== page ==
Birch, Samuel   [Hrsg.]
Catalogue of the collection of Egyptian antiquities at Alnwick Castle — London, 1880

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Sepulchral tablets, hutu, of wood, were of later introduction than those of
stone, and introduced not earlier than the 22nd dynasty, most of those discovered
in the tombs being of the 26th dynasty, about b.c. 650 and later. They are
made of sycamore wood, covered with plaster, sometimes laid on linen glued on
the surface, and painted with colours in tempera, generally having pictures or
vignettes and inscriptions in hieroglyphs. They were of the usual shape of the
Egyptian tablet, rounded above and square below, and were sometimes surmounted
on the top by a figure of the human-headed hawk, ta, fixed by a plug to the
middle of the rim or round portions. Sometimes the tablet was retained upright
by being placed on two small flights of steps, which kept it in a perpendicular
position. They are more rarely of a square or rectangular shape, like that of
a pylon or doorway with cornice. The pictures on these tablets are the same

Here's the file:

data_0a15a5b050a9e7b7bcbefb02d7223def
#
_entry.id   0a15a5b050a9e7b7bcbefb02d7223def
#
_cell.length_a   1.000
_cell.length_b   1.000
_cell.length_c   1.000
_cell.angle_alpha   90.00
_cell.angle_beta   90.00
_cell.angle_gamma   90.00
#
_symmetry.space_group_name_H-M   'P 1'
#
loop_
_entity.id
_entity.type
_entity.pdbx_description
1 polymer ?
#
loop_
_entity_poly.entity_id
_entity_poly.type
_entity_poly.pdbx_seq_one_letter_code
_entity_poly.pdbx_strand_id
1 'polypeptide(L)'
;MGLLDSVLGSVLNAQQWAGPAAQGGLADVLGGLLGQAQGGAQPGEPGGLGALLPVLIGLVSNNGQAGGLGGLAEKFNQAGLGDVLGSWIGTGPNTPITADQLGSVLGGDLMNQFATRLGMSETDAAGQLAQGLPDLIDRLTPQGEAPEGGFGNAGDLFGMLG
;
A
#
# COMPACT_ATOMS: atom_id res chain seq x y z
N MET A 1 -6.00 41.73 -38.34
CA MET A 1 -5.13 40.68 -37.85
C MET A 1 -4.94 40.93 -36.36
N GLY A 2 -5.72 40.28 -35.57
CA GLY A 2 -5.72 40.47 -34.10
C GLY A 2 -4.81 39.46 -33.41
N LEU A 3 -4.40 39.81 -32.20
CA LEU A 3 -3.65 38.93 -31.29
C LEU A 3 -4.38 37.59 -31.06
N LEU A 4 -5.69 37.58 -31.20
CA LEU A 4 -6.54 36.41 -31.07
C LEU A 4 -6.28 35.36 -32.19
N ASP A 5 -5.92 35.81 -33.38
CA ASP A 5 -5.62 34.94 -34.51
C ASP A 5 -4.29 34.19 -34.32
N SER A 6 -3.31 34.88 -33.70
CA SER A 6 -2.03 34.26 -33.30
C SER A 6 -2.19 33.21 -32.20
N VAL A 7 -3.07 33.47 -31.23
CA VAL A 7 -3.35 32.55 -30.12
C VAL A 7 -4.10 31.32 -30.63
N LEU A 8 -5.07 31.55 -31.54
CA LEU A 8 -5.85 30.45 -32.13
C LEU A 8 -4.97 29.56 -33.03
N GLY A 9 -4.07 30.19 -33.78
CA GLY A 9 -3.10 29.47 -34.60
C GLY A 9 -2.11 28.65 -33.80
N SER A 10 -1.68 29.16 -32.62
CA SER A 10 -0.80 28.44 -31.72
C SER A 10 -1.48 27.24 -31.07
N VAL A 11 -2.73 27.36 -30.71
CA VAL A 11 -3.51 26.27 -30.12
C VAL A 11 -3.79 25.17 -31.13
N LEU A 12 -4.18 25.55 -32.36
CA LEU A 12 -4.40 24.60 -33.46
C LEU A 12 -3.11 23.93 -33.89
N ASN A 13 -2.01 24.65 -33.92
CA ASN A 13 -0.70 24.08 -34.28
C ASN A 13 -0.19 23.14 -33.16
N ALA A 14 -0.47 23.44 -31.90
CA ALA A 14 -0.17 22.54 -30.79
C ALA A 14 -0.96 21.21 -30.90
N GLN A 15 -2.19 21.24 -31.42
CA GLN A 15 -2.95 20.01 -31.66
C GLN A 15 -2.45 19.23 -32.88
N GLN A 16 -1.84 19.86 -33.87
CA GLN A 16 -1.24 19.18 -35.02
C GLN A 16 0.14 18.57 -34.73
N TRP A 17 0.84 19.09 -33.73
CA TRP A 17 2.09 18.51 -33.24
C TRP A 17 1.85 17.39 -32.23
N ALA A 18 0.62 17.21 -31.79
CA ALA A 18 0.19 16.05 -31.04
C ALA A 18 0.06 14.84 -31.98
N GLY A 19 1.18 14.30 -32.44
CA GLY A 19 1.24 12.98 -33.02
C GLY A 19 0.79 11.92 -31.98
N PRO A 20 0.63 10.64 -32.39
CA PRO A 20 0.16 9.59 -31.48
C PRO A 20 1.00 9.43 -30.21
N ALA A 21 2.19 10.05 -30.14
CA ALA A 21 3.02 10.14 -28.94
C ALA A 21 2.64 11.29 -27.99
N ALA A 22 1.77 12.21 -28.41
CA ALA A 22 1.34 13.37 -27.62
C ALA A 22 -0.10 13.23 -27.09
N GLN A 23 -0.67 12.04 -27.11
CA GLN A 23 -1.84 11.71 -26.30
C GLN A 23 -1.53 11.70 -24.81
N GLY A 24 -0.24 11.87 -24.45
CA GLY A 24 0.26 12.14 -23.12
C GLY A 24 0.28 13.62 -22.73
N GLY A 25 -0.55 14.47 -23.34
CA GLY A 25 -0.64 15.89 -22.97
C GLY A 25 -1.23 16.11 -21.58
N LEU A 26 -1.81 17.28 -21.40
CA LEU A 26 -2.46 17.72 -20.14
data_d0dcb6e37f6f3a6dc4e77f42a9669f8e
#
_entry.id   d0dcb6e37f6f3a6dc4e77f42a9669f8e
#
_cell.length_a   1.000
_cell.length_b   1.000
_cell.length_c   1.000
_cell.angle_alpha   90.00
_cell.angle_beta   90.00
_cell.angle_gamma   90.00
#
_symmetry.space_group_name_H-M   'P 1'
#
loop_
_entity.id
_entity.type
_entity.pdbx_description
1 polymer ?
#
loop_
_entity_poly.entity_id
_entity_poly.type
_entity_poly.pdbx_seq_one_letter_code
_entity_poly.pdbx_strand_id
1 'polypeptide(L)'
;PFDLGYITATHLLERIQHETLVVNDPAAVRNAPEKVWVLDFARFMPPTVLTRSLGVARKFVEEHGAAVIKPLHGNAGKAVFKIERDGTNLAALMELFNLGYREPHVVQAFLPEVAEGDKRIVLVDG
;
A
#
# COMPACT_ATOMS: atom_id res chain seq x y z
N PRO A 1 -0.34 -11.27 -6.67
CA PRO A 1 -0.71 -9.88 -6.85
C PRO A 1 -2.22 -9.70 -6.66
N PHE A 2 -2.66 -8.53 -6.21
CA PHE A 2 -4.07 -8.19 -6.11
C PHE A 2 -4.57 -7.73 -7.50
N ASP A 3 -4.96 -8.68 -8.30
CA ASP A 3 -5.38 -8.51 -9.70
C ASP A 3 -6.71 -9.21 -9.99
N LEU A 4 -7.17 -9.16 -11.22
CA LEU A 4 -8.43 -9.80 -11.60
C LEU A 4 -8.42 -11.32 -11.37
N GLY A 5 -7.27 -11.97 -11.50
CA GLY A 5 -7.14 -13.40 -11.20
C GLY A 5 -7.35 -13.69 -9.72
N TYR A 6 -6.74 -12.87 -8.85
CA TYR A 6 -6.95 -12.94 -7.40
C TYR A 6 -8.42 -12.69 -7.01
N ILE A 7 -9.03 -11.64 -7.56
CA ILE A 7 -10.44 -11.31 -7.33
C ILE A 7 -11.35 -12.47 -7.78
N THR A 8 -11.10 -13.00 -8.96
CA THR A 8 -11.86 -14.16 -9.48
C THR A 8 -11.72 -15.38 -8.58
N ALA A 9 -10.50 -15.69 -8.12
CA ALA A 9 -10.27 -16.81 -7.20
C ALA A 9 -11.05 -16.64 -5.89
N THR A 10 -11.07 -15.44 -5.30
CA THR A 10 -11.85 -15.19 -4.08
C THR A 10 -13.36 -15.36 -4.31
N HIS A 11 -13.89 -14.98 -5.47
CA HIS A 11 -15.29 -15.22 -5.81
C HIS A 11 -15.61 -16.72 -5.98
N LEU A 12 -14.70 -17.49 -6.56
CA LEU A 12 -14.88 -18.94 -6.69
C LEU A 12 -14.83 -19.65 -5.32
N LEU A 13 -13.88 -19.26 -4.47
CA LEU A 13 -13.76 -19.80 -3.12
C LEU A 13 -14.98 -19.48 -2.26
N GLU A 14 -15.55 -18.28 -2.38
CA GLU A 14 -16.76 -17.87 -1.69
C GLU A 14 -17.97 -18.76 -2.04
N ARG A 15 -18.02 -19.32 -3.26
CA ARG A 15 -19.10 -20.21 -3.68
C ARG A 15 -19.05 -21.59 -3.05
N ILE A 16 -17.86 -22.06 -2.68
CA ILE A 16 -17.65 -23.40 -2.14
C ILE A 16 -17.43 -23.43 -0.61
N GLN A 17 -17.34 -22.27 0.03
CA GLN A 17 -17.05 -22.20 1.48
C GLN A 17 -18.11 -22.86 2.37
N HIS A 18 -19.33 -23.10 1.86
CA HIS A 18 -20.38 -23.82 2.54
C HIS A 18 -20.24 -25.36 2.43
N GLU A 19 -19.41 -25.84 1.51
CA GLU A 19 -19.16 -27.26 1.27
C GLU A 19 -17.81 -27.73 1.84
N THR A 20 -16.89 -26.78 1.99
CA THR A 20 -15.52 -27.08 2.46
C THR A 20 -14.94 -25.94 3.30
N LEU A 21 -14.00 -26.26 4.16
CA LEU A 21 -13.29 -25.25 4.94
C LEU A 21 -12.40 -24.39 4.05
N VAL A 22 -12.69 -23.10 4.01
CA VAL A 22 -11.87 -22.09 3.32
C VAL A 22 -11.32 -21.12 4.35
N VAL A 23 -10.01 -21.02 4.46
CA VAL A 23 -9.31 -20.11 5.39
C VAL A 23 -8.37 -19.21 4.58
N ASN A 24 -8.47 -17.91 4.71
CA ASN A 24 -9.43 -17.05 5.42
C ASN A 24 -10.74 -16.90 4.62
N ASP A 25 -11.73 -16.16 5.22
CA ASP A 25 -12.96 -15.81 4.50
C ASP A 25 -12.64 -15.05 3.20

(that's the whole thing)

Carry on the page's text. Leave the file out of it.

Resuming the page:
as those on the stone. They sometimes consist of three divisions, although
generally of one. The deceased attended by his mother, wife, sister, or some
other member of the family, is represented adoring the Boat of the Sun Ra,
and its attendant deities, as it traverses the heavens, or else the solar and infernal
deities, as T\a, or the rising Sun, Turn or Tomos, the setting luminary, Sekar or
Socharis, the Sun or Ka of the lower world, and a form of the god Ptah, Osiris,
the judge of the Karneter or Hades, and his companion deities Isis, Nephthys,
Horus, Anup or Anubis, the four inferior deities or genii of the Karneter, i. e.
Amset, Hapi, Tuaumutf, and Kabhsenuf. Sometimes the vignette of the 125th
chapter of the Ritual, or the final judgment of the dead, is represented. The Hut
or winged solar disk is often seen above the picture, and at the sides the jackals,
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